The banking industry stands at the threshold of a new era for CRA enforcement. It is no longer going to be a show-and-tell paperwork exercise - actual loan results will be the deciding criteria.
What has happened with the Community Reinvestment Act since the beginning of the year has been more volatile than what occured during the previous 12 years of Republicans in the White House. Back in January, th independent banking lobbyists mounted an attempt to repeal CRA.
The challenge failed as the bankers were unabl to gauge the shift within the power bas of the House Banking Committee and the Clinton administration's commitment to community-based banking.
The attempted repeal went against the grain of populism in both the legislative and executive branches.
Over the past several months, the industry has witnessed and will probably continue to see more stringent CRA enforcement. A satisfactory rating will be based increasingly on actual loan results. Going through the motions will not be good enough any more.
After the regulators announced a few months ago that only three of nearly 5,300 acquisitions, mergers, and branch applications were blocked last year because of inadequat complicance with CRA, the screws began to tighten.
The most notabl recent example was the proposd acquisition of two suburban Chicago banks by First Colonial Bankshares.
The Main Watchdogs
The sources of this pressure includ Rep. Joseph Kennedy's Hous subcommittee on consumer lending, the Boston Federal Reserve Bank, Comptroller of the Currency Eugene Ludwig, and increasingly the Justice Department.
The net result is that the banks quite possibly will receive a greater number of Ds and Fs instead of gentlemen;s Cs this year for CRA compliance.
But hope is on the horizon, and new tools are available to not only meet compliance needs, but to find profits from CRA. Unfortunatly for bankers trying to market their products (especially first or second home loans), they start out with a Catch-22.
Gauging Markets Better
A bank has to avoid broad-basd communications with loan offers, which is traditionally an efficient way of marketing. Banks cannot affor under CRA/HMDA rules to encourage loan applications, and then have to reject a larg percentage of them.
The challenge, thereforee, is to find out mor about individuals within a market area, and target relevant products for them.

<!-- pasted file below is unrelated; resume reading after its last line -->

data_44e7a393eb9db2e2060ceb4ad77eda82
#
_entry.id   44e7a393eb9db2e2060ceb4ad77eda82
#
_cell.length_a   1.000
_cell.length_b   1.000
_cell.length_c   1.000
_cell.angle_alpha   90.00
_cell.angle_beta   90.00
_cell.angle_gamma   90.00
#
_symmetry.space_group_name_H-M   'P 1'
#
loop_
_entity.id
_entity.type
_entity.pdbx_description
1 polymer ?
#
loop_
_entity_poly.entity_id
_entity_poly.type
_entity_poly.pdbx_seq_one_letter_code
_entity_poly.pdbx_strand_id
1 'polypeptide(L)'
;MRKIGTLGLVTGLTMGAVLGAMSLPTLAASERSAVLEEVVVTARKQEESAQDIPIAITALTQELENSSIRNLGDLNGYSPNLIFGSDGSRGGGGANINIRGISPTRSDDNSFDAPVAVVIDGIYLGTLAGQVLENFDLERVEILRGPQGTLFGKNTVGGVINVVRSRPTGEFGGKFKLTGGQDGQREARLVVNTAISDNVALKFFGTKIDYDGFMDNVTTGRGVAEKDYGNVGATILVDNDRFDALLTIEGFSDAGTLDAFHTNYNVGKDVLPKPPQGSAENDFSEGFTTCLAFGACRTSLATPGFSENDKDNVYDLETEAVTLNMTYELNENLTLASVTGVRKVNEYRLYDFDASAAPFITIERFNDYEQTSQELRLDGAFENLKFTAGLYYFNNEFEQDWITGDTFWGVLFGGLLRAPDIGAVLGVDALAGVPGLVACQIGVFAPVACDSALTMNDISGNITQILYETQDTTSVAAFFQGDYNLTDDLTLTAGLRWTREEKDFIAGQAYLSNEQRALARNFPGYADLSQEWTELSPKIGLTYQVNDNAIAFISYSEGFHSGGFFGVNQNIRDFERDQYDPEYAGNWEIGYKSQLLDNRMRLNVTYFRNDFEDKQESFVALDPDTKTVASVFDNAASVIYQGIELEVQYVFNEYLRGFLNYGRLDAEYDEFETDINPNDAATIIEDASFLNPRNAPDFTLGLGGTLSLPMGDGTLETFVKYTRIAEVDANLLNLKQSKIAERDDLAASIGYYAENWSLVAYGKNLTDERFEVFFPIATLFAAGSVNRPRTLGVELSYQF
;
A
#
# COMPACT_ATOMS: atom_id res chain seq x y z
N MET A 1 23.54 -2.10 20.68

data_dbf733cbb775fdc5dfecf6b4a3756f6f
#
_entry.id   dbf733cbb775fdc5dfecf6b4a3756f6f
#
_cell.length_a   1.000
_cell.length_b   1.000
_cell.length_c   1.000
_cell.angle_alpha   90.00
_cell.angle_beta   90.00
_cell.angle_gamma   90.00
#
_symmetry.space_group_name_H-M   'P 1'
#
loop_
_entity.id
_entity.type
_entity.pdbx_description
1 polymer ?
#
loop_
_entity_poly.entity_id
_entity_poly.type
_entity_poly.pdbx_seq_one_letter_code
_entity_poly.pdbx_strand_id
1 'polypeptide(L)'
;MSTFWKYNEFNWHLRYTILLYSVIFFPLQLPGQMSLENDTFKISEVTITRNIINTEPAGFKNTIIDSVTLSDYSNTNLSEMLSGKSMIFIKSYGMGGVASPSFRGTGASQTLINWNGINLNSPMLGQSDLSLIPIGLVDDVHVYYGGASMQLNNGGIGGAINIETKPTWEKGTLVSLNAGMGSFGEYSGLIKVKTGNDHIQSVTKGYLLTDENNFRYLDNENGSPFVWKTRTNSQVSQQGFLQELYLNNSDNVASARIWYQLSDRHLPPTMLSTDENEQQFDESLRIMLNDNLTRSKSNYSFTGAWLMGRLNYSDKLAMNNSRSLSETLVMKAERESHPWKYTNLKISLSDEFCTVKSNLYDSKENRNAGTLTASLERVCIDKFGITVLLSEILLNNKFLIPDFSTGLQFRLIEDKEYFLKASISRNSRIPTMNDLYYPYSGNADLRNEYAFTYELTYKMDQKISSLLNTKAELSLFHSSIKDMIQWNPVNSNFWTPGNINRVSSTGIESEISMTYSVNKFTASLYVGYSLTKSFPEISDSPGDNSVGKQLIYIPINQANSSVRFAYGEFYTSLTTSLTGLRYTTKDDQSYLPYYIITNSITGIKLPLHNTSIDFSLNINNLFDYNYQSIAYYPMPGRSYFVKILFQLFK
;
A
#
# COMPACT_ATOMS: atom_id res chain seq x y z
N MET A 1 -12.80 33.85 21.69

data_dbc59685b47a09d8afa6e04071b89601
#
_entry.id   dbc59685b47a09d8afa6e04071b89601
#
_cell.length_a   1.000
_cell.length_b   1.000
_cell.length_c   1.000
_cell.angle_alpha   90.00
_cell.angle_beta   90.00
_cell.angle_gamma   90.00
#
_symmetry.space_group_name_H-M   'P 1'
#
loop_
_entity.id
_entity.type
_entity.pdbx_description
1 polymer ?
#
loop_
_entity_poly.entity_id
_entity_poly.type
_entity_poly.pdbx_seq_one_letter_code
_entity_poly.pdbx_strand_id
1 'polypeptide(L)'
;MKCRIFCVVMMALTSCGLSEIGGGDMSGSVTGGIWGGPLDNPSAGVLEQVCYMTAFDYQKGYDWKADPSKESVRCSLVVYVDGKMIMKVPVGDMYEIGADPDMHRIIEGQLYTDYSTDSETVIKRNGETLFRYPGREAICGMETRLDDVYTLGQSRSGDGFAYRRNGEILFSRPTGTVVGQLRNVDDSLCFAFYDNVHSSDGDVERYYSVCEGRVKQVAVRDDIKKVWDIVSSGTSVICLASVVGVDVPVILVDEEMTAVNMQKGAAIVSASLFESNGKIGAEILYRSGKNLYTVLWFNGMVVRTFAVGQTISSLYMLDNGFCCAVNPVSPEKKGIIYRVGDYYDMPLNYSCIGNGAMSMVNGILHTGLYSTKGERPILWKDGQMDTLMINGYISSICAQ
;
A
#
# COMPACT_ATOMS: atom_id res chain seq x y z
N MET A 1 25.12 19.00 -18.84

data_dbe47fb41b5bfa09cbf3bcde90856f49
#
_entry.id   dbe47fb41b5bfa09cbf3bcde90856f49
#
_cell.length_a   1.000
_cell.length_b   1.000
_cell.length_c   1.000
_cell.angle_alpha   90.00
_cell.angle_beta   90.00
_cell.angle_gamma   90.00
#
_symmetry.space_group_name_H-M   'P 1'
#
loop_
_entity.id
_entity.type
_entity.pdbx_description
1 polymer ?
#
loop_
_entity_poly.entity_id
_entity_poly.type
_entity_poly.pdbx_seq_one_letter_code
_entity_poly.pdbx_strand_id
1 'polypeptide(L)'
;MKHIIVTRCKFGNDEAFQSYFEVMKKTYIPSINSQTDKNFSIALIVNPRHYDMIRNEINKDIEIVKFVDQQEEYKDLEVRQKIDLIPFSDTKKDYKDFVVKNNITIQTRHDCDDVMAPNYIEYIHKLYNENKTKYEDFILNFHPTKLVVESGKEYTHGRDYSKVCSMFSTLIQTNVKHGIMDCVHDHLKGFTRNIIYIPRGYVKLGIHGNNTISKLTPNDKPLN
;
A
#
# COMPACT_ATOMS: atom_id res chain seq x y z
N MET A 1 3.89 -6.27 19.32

This can now be done with several informational tools.
First, we can ascertain basic demographic information: age, income, number of children, cars owned, home ownership, home equity, etc. Next, we couple it with psychographic data (e.g., we want to know what hobbies these individuals have, if they're savers or spenders).
Data Are Plentiful
Third, we actually know financial products ownership or we can infer it from numerous outside date sources.
Taking all of these information sources and then doing mathematical modls, we can align a bank's financial products with an individual's needs, even within low-to moderate-income communities.
The objective is to deliver the full range of bank products and services to a community and ensure that the appropriate mix is made available to each individual.
Techniques Rarely Used
By doing this, a bank can realize greater marketing efficiencies, and at the same time minimize the rejection rate. However, the industry has a long way to go to embrace these technological changes.
Less that 5% of all banks utilize any microsegmentation techniques and even fewer have had the level of targeting sophistication previously mentioned.
There is no question that CRA enforcement will be more stringent in the months ahead. Technology and the use of information will play an ever more important role for banks to not only meet compliance, but do so profitably.
Tom Peters wrote in his latest best seller, "Liberation Management," that "no industry has been - or will be - more affected by information technology than financial services. Banks were all things to all people. Profits were pretty much assured. Then came deregulation in the early 1980s. Next, new technologies."
What Peters is driving at is that the utilization of technology for marketing purposes will determine the winners and losers in the 1990s. For CRA compliance it could determine which banks will be on the leading edge of change, versus those left on the bleeding edge.